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Texas

Click here to review text of state statute (see Tex. Bus & Com. Code §521.002, et seq.)

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Information Covered / Important Definitions

Information covered:

Personal information of Texas residents.

(Texas uses the defined term “sensitive personal information.”)

Definition also includes: (i) information about physical or mental health or condition, (ii) the provision of health care to the individual, or (iii) the payment for the provision of health care to the individual.

Important definitions:

Security Breach” means unauthorized acquisition of computerized data that compromises the security, confidentiality or integrity of sensitive personal information, including data that is encrypted if the person accessing the data has the key required to decrypt the data.

Covered Entities* / Third Party Recipients

Subject to statute:

Any person that conducts business in Texas and owns or licenses computerized data that includes sensitive personal information.

Third party recipients:

A person who maintains computerized data that includes sensitive personal information that the person does not own must notify the owner or license holder of the information of any security breach immediately following discovery of the breach.

Notice Procedures & Timing / Other Obligations

Written or electronic notice must be provided to victims of a security breach without unreasonable delay [Effective January 1, 2020: and within 60 days of the breach], unless a law enforcement agency determines that notice will impede an investigation (in which case notification is delayed until authorized by law enforcement).

  • Texas statute allows entities from states other than Texas to provide notice to individuals under the other states’ law or under Texas law, provided the other state has regulations that require notification of a breach to affected persons.
  • Substitute notice is available by means prescribed in the statute if costs to exceed $250,000, affected class exceeds 500,000 persons, or covered entity has insufficient contact information.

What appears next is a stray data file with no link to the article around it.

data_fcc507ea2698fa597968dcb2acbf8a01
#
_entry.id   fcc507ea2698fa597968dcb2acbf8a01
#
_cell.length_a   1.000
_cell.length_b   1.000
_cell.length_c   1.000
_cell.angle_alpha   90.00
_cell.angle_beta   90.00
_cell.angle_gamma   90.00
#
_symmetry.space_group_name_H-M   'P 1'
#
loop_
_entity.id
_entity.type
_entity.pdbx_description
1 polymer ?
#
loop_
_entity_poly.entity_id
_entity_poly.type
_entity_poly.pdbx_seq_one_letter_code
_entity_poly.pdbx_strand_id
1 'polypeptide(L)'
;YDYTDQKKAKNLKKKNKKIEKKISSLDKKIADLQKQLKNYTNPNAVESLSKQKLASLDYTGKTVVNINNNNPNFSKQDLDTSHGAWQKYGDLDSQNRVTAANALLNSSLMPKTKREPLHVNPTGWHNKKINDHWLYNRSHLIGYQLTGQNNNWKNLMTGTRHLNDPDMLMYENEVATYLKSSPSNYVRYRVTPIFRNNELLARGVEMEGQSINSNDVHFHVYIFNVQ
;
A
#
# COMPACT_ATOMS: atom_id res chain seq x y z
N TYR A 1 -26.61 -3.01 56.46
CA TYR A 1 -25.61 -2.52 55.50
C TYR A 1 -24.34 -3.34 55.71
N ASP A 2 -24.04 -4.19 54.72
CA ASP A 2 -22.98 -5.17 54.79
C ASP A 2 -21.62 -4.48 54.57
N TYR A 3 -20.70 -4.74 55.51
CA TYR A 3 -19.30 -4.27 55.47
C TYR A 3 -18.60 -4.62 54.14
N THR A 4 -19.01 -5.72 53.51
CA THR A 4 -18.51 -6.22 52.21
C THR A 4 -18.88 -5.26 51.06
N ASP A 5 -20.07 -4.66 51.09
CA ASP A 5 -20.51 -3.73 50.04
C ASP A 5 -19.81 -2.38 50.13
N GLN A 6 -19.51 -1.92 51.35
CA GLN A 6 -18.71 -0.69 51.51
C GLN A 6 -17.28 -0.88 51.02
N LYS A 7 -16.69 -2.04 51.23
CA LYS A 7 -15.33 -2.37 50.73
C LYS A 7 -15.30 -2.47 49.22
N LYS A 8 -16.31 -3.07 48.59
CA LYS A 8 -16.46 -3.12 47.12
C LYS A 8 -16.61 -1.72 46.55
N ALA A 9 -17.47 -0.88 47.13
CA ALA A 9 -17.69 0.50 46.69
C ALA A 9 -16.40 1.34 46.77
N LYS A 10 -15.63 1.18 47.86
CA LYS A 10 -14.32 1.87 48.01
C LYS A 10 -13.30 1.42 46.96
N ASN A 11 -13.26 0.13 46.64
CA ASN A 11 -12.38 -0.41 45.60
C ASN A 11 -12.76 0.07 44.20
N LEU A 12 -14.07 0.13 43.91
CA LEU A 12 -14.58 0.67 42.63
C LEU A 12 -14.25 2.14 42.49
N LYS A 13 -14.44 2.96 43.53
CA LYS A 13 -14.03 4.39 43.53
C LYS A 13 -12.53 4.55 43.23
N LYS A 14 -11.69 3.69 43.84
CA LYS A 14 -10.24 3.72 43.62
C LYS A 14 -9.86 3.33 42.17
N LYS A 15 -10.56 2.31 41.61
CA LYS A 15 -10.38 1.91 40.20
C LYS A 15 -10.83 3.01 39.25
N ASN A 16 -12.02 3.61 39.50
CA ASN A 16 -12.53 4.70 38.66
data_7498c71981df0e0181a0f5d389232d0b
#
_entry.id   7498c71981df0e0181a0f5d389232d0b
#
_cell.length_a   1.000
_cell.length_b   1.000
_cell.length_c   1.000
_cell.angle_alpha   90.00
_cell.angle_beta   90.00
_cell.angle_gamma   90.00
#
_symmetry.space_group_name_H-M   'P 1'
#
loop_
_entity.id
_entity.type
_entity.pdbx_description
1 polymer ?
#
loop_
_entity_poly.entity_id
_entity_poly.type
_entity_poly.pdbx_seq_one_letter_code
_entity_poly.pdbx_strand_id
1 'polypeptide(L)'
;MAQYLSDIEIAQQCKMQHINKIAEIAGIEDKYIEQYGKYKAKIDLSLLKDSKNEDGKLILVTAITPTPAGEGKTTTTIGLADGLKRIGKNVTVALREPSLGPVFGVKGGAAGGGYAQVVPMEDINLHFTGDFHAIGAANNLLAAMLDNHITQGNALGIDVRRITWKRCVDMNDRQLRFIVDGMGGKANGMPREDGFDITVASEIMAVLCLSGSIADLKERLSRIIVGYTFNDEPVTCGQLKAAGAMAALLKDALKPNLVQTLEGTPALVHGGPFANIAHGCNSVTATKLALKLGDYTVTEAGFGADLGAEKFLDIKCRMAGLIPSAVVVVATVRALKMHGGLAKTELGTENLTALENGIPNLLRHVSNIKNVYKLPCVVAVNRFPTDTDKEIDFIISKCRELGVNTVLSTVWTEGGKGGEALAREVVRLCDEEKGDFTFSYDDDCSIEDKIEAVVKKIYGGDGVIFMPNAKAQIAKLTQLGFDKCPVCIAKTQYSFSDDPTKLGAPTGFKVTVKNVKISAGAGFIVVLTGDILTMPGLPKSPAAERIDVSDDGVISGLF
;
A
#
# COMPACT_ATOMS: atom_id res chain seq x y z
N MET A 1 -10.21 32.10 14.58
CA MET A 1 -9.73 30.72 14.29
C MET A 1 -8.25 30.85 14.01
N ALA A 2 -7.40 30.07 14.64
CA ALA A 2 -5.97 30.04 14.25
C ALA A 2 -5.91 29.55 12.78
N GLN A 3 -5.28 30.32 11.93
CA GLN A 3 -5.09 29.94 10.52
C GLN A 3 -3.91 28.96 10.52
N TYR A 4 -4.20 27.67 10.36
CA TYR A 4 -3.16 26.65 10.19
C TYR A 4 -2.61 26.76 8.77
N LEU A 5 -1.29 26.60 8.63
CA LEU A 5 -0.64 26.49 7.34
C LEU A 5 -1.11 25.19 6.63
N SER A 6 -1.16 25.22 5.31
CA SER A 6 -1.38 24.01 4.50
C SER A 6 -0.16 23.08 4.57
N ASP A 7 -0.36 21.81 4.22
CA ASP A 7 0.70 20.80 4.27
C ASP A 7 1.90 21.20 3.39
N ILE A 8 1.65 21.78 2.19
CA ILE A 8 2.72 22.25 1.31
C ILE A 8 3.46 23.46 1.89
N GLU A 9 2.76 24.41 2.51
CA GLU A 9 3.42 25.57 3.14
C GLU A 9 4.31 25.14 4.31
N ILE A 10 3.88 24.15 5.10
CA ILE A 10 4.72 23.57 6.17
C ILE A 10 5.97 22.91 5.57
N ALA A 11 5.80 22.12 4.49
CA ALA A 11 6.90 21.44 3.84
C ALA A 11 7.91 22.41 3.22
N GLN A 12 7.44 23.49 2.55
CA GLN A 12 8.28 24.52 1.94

Other obligations:

Any person that must notify more than 10,000 persons at one time of a security breach is also required to notify without unreasonable delay consumer reporting agencies.

Businesses are required to implement and maintain reasonable procedures and incident response plans to protect personal information.

Businesses are required to have data destruction security procedures for customer records containing personal information that use methods such as shredding, erasing or otherwise modifying the personal information to make it unreadable or indecipherable.

Encryption Safe Harbor / Other Exemptions

Encryption Safe Harbor: Statute not applicable if the personal data that was lost, stolen or accessed by an unauthorized individual is encrypted. 

Safe harbor not available if personal data is encrypted but the encryption key is compromised by security breach. 

Other exemptions: 

Exemption for good faith acquisition of sensitive personal information by an employee or agent of the covered entity for the purposes of the covered entity so long as the sensitive personal information is not used or disclosed in an unauthorized manner.

A person is deemed in compliance with the Texas statute if it maintains and complies with its own notification procedures as part of an information security policy and whose procedures are consistent with the timing requirements of the Texas statute.

Notification to Regulator / Waiver

[Effective January 1, 2020:

Attorney General must be notified if breach affects at least 250 residents:

Persons required to provide notice of a breach under this section must notify the Attorney General within 60 days of discovery of the breach, if the breach affects at least 250 Texas residents.

Specific content requirements in statute.]

Penalties

Civil penalty of at least $2,000 but not more than $50,000 for each violation.

Failure to take reasonable corrective action to comply with the statute can result in additional penalties of $100 per individual per day of failed or delayed notification, not to exceed $250,000 for a single breach.

The Attorney General may also seek injunctive and other equitable relief, as well as reasonable expenses, including attorney’s fees, court costs, and investigatory costs.

Private Cause of Action / Enforcement

Private Cause of Action: No.

Enforcement by Attorney General only.

 

Note: Please refer to individual state statutes for a complete list of covered entities as the list of legal and commercial entities described in this chart as “subject to statute” in most cases is not exhaustive.  Please also note that rules applicable to state agencies, government bodies and other public institutions are not discussed in this chart.

Click here to review text of state statute (see Tex. Bus & Com. Code §521.002, et seq.)

Return to Index of States

Click here to download a print-version of the Mintz Matrix

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